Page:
The recent world events and subsequent bombardment of graphic tragedy in real-time have got me thinking once again, about the news, why I feel compelled to watch it, and what the (long term) negative implications might be. This week I look a closer look at vicarious trauma (VT), ‘the negative transformation in the helper that results (across time) from empathic engagement with trauma survivors and their traumatic material, combined with a commitment or responsibility to help them’ (Pearlman and Caringi, 2009, 202-203).
The greater the exposure to traumatic material, the greater the risk of vicarious trauma. Vicarious trauma results from witnessing and engaging at an empathic level with those affected. And while the phenomenon of vicarious trauma is widely acknowledged, it can be challenging to recognise and deal with it. Its dynamics and `ripple effects’ are complex, pervasive and damaging.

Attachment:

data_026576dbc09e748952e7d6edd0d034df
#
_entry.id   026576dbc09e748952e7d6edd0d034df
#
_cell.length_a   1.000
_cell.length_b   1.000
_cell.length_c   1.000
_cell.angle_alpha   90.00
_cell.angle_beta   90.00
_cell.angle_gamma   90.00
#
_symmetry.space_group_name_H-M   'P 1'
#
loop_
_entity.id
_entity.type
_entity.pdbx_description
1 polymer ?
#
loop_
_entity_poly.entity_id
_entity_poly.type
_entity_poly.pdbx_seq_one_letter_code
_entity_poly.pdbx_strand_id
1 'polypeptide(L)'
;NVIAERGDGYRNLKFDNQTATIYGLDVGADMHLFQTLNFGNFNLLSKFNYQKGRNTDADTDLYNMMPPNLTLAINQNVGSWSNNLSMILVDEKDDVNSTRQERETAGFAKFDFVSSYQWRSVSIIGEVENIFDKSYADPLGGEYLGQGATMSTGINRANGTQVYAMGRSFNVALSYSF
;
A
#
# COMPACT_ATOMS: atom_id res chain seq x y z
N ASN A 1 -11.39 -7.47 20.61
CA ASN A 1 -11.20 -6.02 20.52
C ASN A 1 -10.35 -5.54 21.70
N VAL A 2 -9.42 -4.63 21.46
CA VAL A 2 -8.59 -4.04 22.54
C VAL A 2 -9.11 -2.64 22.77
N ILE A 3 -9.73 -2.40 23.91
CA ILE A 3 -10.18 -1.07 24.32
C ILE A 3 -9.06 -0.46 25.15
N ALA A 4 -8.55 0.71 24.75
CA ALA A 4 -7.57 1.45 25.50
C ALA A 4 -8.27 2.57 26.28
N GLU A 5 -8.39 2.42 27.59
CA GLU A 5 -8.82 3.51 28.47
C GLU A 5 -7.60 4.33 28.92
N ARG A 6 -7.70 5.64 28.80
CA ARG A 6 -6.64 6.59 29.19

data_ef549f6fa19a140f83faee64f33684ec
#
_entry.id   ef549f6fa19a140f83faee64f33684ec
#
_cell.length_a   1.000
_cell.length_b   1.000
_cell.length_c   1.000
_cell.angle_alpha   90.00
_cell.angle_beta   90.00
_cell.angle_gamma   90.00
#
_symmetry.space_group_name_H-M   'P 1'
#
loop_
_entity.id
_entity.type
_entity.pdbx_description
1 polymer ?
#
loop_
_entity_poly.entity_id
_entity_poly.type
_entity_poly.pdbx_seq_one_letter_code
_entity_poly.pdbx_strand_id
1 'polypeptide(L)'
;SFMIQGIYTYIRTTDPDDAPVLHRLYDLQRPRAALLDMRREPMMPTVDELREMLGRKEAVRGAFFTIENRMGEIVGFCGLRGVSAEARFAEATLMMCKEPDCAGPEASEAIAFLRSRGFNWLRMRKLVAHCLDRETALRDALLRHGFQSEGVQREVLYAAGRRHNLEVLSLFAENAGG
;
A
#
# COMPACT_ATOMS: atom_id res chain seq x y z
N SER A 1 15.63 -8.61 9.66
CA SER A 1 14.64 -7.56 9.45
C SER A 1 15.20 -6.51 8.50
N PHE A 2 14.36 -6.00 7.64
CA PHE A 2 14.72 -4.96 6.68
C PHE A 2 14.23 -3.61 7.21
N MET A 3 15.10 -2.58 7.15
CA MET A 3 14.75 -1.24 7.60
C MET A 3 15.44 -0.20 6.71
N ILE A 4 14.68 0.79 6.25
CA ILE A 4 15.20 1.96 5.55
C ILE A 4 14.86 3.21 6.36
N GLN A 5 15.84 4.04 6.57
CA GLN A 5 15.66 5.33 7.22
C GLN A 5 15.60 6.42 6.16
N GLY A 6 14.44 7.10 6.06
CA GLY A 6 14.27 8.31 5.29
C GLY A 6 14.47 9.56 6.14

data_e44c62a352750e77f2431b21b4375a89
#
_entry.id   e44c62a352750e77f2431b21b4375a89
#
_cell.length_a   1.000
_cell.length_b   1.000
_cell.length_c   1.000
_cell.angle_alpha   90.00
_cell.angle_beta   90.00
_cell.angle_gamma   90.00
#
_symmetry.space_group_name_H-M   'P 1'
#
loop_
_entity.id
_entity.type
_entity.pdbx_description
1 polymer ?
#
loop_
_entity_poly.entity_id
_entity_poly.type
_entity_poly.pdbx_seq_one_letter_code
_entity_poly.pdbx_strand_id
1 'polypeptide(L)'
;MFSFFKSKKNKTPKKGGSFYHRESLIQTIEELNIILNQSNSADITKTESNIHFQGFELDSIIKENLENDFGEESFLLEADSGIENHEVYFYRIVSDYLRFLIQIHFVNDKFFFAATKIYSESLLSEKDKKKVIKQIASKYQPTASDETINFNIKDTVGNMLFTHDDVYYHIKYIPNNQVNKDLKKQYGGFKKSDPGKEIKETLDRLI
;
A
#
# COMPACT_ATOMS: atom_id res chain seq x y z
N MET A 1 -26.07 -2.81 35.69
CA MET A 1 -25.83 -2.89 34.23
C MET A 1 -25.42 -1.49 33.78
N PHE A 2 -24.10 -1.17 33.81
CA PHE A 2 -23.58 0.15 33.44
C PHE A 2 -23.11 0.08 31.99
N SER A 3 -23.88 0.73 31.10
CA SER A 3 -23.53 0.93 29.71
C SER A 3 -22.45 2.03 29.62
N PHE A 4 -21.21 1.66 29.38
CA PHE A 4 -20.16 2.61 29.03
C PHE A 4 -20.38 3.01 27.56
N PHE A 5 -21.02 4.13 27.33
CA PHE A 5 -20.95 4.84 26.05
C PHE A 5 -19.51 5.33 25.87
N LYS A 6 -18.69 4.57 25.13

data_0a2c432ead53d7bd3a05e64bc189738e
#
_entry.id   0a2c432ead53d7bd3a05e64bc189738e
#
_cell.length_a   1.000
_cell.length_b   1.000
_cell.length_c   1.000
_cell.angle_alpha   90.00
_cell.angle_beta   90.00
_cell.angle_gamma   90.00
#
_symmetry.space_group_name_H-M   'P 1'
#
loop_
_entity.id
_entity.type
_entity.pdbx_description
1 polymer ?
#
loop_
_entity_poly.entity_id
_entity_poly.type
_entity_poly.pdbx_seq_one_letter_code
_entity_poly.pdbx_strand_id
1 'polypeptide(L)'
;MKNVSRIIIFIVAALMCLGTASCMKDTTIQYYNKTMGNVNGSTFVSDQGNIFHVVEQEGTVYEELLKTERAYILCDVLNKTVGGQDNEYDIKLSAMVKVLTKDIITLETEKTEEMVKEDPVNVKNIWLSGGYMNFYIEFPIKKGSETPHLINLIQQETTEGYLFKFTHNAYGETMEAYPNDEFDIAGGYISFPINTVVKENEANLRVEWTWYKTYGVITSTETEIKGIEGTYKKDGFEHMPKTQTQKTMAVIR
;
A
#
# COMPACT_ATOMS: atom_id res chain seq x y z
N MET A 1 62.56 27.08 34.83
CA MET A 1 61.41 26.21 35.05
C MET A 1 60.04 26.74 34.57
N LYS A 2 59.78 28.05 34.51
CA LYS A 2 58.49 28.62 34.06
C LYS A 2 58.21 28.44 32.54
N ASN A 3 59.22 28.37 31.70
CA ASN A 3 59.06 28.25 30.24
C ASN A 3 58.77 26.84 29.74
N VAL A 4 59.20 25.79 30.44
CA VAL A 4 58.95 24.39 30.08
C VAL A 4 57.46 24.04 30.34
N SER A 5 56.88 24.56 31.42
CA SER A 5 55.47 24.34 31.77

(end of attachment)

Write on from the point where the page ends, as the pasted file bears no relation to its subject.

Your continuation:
Risk of vicarious trauma can be reduced by lessening exposure to distressing material and using music and other strategies to help you take time out, relax, distract or channel low mood.
If you are feeling edgy, irritable, teary, sleeping worse and/or ruminating, maybe take a break from the news.
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